Saturday, September 09, 2006

Warren Buffett is being left behind

The traditional purpose of the American financial system is to redistribute wealth from feckless Aristocrats to the thrifty middle class. A patient and intelligent middle class, well schooled in common sense and value analysis, would methodically and unimaginatively accumulate stock in reliable companies headed for long-term success. Meanwhile, the scions of the elites would "play the market", introducing noise that would allow members of the middle class to get stocks at attractive prices. Warren Buffett is, of course, the paragon of the middle-class investment philosophy, and his efforts to retain a middle class life despite stratospheric wealth underline that a fundamentally middle class attitude is essential for success in the markets.

Or is it? It is hardly a secret that Berkshire Hathaway hasn't done terribly well in the last five years, but the reason is not simply that Warren Buffett is "getting old" or "losing his touch" -- the diminishing returns of Buffett's portfolio relate to a fundamental change in the balance of market participants in financial markets and the reduction of opportunity for the entire thrifty middle class. While Buffett's returns have stagnated, the number of hedge funds has exploded. Many of these funds are highly leveraged long short books that crunch statistically sound models, and arb away the gap between "value" stocks and "bullshit" stocks. The fact that many long-short books are leveraged at 4 to 1, 8 to 1, or even 11 to 1, means that the net returns captured from statistically valid and intelligent strategies (traditionally passed on as "common sense" in the middle class) and pursued without any leverage are being crushed.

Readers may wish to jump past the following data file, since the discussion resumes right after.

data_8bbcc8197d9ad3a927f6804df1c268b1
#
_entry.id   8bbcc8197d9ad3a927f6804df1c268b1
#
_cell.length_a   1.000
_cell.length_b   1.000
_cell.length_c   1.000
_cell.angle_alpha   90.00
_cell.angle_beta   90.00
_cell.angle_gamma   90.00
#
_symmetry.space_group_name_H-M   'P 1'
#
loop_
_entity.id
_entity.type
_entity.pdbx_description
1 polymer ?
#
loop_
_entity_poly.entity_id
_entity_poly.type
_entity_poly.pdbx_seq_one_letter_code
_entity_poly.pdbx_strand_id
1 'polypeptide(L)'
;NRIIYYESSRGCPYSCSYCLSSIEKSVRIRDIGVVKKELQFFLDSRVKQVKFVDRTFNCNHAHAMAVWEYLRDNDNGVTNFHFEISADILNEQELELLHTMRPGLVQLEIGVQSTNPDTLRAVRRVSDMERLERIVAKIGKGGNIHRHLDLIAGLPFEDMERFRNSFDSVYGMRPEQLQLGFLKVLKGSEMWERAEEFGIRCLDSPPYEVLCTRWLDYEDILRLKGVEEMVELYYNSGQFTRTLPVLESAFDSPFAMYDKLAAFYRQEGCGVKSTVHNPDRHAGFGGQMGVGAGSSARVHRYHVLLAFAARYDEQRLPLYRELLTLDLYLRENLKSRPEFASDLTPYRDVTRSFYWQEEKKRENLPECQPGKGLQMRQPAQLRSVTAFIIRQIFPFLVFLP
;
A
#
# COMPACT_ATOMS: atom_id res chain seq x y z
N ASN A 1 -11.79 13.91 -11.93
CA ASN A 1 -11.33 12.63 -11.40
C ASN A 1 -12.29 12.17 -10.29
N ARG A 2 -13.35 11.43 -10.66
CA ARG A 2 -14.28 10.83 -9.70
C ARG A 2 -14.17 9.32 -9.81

So, in a very concrete way, the SEC's refusal to level the playing field between hedge funds and regular investors makes the rich richer at a much faster rate than the middle class. Insofar as there is genuine opportunity remaining the traditional middle-class approach to equity markets, the leverage permitted to hedge funds allows the capital growth rate for the wealthy to exponentially outpace the capital growth rate for the middle class. This is beyond Henry George's worst nightmare, and suggests that any analogies to the broader social implications of the last great period of capital accumulation are not likely to hold.

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